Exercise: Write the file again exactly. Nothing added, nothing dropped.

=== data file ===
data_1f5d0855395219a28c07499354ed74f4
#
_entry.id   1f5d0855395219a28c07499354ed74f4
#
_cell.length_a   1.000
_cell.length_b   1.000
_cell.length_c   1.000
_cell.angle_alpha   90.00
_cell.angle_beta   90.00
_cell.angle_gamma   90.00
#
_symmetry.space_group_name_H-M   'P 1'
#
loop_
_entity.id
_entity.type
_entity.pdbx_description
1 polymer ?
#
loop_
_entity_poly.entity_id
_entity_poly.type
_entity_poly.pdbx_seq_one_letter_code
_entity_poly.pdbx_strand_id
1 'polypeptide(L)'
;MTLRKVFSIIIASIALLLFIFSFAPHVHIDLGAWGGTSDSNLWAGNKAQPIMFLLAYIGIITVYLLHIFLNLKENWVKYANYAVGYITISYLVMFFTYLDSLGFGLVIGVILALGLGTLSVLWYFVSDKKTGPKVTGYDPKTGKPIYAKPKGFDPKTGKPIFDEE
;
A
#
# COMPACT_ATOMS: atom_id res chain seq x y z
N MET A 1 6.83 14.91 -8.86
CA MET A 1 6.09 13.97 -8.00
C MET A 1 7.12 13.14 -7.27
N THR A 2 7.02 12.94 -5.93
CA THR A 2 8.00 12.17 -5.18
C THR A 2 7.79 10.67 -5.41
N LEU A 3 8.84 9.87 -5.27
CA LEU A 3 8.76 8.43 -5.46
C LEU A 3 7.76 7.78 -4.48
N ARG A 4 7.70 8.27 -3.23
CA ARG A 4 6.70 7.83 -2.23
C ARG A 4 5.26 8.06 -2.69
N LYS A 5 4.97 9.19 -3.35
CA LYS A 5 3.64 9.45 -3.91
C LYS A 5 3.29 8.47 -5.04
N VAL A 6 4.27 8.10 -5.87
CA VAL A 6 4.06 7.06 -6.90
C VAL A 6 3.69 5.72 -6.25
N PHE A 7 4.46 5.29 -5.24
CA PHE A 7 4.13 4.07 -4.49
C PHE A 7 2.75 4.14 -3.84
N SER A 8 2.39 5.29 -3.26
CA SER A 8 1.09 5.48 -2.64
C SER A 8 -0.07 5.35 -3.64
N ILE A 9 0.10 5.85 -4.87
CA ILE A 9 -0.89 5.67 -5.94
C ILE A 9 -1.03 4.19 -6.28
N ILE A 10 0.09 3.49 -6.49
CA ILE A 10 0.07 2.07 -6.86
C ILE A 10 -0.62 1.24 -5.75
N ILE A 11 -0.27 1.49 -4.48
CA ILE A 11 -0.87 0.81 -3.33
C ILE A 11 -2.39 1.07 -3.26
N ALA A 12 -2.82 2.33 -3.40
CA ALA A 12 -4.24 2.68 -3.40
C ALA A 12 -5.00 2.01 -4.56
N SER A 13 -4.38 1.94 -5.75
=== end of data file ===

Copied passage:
data_1f5d0855395219a28c07499354ed74f4
#
_entry.id   1f5d0855395219a28c07499354ed74f4
#
_cell.length_a   1.000
_cell.length_b   1.000
_cell.length_c   1.000
_cell.angle_alpha   90.00
_cell.angle_beta   90.00
_cell.angle_gamma   90.00
#
_symmetry.space_group_name_H-M   'P 1'
#
loop_
_entity.id
_entity.type
_entity.pdbx_description
1 polymer ?
#
loop_
_entity_poly.entity_id
_entity_poly.type
_entity_poly.pdbx_seq_one_letter_code
_entity_poly.pdbx_strand_id
1 'polypeptide(L)'
;MTLRKVFSIIIASIALLLFIFSFAPHVHIDLGAWGGTSDSNLWAGNKAQPIMFLLAYIGIITVYLLHIFLNLKENWVKYANYAVGYITISYLVMFFTYLDSLGFGLVIGVILALGLGTLSVLWYFVSDKKTGPKVTGYDPKTGKPIYAKPKGFDPKTGKPIFDEE
;
A
#
# COMPACT_ATOMS: atom_id res chain seq x y z
N MET A 1 6.83 14.91 -8.86
CA MET A 1 6.09 13.97 -8.00
C MET A 1 7.12 13.14 -7.27
N THR A 2 7.02 12.94 -5.93
CA THR A 2 8.00 12.17 -5.18
C THR A 2 7.79 10.67 -5.41
N LEU A 3 8.84 9.87 -5.27
CA LEU A 3 8.76 8.43 -5.46
C LEU A 3 7.76 7.78 -4.48
N ARG A 4 7.70 8.27 -3.23
CA ARG A 4 6.70 7.83 -2.23
C ARG A 4 5.26 8.06 -2.69
N LYS A 5 4.97 9.19 -3.35
CA LYS A 5 3.64 9.45 -3.91
C LYS A 5 3.29 8.47 -5.04
N VAL A 6 4.27 8.10 -5.87
CA VAL A 6 4.06 7.06 -6.90
C VAL A 6 3.69 5.72 -6.25
N PHE A 7 4.46 5.29 -5.24
CA PHE A 7 4.13 4.07 -4.49
C PHE A 7 2.75 4.14 -3.84
N SER A 8 2.39 5.29 -3.26
CA SER A 8 1.09 5.48 -2.64
C SER A 8 -0.07 5.35 -3.64
N ILE A 9 0.10 5.85 -4.87
CA ILE A 9 -0.89 5.67 -5.94
C ILE A 9 -1.03 4.19 -6.28
N ILE A 10 0.09 3.49 -6.49
CA ILE A 10 0.07 2.07 -6.86
C ILE A 10 -0.62 1.24 -5.75
N ILE A 11 -0.27 1.49 -4.48
CA ILE A 11 -0.87 0.81 -3.33
C ILE A 11 -2.39 1.07 -3.26
N ALA A 12 -2.82 2.33 -3.40
CA ALA A 12 -4.24 2.68 -3.40
C ALA A 12 -5.00 2.01 -4.56
N SER A 13 -4.38 1.94 -5.75